Introductions See Searle 1980 and the associated replies for a good introduction to the issues surrounding Searle's attack on AI. For some good history of AI, which raises many important issues, see Pamela McCorduck's McCorduck 2004 and Daniel Crevier's AI: The Tumultuous Search for Artificial Intelligence (1993).  
  Show all references
Related categories
Subcategories:See also:
1253 found
Search inside:
(import / add options)   Sort by:
1 — 50 / 1253
Material to categorize
  1. John Anderson (1930). Cattell Group Intelligence Tests. [REVIEW] Australasian Journal of Philosophy 8:235.
    Remove from this list |
     
    My bibliography  
     
    Export citation  
  2. John E. Anderson (1920). Intelligence Tests of Yale Freshmen. Journal of Philosophy, Psychology and Scientific Methods 17 (17):469-469.
    Remove from this list | Direct download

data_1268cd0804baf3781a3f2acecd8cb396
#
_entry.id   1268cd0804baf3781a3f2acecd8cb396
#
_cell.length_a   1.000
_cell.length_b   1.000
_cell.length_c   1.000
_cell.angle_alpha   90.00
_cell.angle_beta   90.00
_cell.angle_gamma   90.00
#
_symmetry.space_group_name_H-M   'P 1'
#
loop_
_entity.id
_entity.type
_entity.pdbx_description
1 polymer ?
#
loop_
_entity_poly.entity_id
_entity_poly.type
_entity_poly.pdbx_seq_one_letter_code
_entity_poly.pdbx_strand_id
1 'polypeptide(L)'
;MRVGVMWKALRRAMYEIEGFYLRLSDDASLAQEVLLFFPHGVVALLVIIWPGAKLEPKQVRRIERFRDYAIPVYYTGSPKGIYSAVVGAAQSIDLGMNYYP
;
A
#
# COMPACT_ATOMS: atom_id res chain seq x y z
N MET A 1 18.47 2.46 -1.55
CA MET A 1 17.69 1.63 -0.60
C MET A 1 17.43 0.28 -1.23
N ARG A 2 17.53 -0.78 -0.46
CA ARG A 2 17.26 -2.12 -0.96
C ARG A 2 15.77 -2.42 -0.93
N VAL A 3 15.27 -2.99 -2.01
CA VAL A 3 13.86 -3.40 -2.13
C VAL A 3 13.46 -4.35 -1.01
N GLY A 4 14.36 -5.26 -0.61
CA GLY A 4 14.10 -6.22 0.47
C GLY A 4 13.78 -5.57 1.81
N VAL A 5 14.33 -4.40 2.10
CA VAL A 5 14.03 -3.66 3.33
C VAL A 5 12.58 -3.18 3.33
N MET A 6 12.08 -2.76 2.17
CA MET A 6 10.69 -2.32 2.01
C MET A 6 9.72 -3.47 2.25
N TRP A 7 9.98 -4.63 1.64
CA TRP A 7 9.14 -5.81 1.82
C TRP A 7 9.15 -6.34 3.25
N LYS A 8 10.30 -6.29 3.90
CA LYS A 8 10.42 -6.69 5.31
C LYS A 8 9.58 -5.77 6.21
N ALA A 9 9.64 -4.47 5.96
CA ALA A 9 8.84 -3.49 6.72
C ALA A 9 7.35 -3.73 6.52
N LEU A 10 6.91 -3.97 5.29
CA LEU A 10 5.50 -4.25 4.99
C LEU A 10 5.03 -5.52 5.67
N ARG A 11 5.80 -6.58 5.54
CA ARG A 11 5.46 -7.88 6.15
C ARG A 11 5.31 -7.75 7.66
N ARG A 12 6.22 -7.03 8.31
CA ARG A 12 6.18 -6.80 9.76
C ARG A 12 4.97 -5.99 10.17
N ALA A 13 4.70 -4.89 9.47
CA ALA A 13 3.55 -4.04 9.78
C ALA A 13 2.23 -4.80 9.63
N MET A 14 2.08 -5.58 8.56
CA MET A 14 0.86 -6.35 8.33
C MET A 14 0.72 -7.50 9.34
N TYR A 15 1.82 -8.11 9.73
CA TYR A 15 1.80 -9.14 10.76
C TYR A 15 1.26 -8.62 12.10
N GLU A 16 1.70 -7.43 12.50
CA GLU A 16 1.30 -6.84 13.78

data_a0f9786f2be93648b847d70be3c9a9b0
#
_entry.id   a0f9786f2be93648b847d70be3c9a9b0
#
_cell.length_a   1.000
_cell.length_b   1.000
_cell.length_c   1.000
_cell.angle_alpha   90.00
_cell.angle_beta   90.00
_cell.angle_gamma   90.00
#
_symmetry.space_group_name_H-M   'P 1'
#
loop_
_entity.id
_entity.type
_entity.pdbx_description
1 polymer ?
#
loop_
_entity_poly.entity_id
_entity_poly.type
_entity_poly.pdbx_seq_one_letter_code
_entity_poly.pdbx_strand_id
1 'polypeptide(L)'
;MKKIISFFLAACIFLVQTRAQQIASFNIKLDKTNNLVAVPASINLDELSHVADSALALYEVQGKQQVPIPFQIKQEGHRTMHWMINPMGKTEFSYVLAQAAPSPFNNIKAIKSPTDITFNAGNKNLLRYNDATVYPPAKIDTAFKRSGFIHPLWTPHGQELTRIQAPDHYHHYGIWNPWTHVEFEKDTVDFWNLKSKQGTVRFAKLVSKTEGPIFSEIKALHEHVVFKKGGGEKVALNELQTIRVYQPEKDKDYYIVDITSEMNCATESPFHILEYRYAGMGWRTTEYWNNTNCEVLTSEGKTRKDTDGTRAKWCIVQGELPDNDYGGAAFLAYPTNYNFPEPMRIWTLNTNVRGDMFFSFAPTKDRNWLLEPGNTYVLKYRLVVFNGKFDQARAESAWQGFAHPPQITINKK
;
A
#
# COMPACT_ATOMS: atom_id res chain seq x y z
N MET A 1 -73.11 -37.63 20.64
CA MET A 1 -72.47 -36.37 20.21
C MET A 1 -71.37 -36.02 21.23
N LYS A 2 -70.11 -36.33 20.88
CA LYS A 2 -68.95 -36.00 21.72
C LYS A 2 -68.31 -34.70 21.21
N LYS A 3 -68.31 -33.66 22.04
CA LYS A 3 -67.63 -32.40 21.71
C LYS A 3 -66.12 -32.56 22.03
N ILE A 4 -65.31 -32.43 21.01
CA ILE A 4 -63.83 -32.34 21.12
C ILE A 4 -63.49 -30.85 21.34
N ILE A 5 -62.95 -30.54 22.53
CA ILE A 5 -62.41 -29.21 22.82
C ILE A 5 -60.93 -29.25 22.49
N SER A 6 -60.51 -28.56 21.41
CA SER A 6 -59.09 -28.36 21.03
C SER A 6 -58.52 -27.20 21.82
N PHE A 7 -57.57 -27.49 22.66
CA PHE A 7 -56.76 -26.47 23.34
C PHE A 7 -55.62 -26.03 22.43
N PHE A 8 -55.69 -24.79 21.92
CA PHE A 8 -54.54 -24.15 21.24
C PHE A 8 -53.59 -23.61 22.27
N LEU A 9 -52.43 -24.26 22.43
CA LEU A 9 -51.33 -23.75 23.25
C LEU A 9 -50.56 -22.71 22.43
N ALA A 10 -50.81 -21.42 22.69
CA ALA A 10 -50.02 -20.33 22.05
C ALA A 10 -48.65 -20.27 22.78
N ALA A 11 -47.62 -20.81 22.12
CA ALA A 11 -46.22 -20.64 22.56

My bibliography  
     
    Export citation  
  3. F. C. Becker (1913). E La Mettrie's Man a Machine. [REVIEW] Journal of Philosophy 10 (21):582.
    Remove from this list | Direct download  
     
    My bibliography  
     
    Export citation  
  4. John Beloff (1994). Minds and Machines: A Radical Dualist Perspective. Journal of Consciousness Studies 1 (1):32-37.
    The article begins with a discussion about what might constitute consciousness in entities other than oneself and the implications of the mind-brain debate for the possibility of a conscious machine. While referring to several other facets of the philosophy of mind, the author focuses on epiphenomenalism and interactionism and presents a critique of the former in terms of biological evolution. The interactionist argument supports the relevance of parapsychology to the problem of consciousness and the statistical technique of meta-analysis is cited (...)
    Remove from this list | Direct download  
     
    My bibliography